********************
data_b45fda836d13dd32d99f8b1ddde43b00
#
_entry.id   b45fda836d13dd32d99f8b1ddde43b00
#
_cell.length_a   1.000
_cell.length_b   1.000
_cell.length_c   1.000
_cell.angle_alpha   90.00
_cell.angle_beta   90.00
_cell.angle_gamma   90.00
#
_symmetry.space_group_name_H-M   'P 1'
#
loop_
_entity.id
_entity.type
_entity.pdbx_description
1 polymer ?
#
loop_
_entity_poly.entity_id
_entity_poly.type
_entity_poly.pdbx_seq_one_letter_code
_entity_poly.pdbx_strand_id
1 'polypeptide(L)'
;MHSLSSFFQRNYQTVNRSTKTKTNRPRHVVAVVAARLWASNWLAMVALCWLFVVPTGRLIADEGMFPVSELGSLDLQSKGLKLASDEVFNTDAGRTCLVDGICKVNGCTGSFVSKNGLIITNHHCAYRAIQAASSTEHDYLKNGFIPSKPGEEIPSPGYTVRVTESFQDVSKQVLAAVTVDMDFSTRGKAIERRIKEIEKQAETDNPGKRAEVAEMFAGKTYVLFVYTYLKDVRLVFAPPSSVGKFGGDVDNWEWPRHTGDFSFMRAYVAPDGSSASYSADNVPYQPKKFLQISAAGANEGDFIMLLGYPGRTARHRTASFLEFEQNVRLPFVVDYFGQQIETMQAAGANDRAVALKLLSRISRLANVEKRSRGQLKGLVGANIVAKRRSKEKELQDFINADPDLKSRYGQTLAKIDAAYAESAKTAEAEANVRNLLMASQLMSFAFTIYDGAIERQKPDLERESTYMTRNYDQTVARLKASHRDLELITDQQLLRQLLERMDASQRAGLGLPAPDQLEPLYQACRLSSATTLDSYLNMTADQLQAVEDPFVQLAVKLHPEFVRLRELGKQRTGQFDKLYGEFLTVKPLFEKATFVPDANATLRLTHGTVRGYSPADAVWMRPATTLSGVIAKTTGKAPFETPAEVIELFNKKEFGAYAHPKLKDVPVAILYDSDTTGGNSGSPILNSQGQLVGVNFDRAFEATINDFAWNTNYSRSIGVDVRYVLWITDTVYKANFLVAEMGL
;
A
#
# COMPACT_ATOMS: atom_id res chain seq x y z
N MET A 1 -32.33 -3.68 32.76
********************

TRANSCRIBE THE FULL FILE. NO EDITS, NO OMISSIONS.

data_b45fda836d13dd32d99f8b1ddde43b00
#
_entry.id   b45fda836d13dd32d99f8b1ddde43b00
#
_cell.length_a   1.000
_cell.length_b   1.000
_cell.length_c   1.000
_cell.angle_alpha   90.00
_cell.angle_beta   90.00
_cell.angle_gamma   90.00
#
_symmetry.space_group_name_H-M   'P 1'
#
loop_
_entity.id
_entity.type
_entity.pdbx_description
1 polymer ?
#
loop_
_entity_poly.entity_id
_entity_poly.type
_entity_poly.pdbx_seq_one_letter_code
_entity_poly.pdbx_strand_id
1 'polypeptide(L)'
;MHSLSSFFQRNYQTVNRSTKTKTNRPRHVVAVVAARLWASNWLAMVALCWLFVVPTGRLIADEGMFPVSELGSLDLQSKGLKLASDEVFNTDAGRTCLVDGICKVNGCTGSFVSKNGLIITNHHCAYRAIQAASSTEHDYLKNGFIPSKPGEEIPSPGYTVRVTESFQDVSKQVLAAVTVDMDFSTRGKAIERRIKEIEKQAETDNPGKRAEVAEMFAGKTYVLFVYTYLKDVRLVFAPPSSVGKFGGDVDNWEWPRHTGDFSFMRAYVAPDGSSASYSADNVPYQPKKFLQISAAGANEGDFIMLLGYPGRTARHRTASFLEFEQNVRLPFVVDYFGQQIETMQAAGANDRAVALKLLSRISRLANVEKRSRGQLKGLVGANIVAKRRSKEKELQDFINADPDLKSRYGQTLAKIDAAYAESAKTAEAEANVRNLLMASQLMSFAFTIYDGAIERQKPDLERESTYMTRNYDQTVARLKASHRDLELITDQQLLRQLLERMDASQRAGLGLPAPDQLEPLYQACRLSSATTLDSYLNMTADQLQAVEDPFVQLAVKLHPEFVRLRELGKQRTGQFDKLYGEFLTVKPLFEKATFVPDANATLRLTHGTVRGYSPADAVWMRPATTLSGVIAKTTGKAPFETPAEVIELFNKKEFGAYAHPKLKDVPVAILYDSDTTGGNSGSPILNSQGQLVGVNFDRAFEATINDFAWNTNYSRSIGVDVRYVLWITDTVYKANFLVAEMGL
;
A
#
# COMPACT_ATOMS: atom_id res chain seq x y z
N MET A 1 -32.33 -3.68 32.76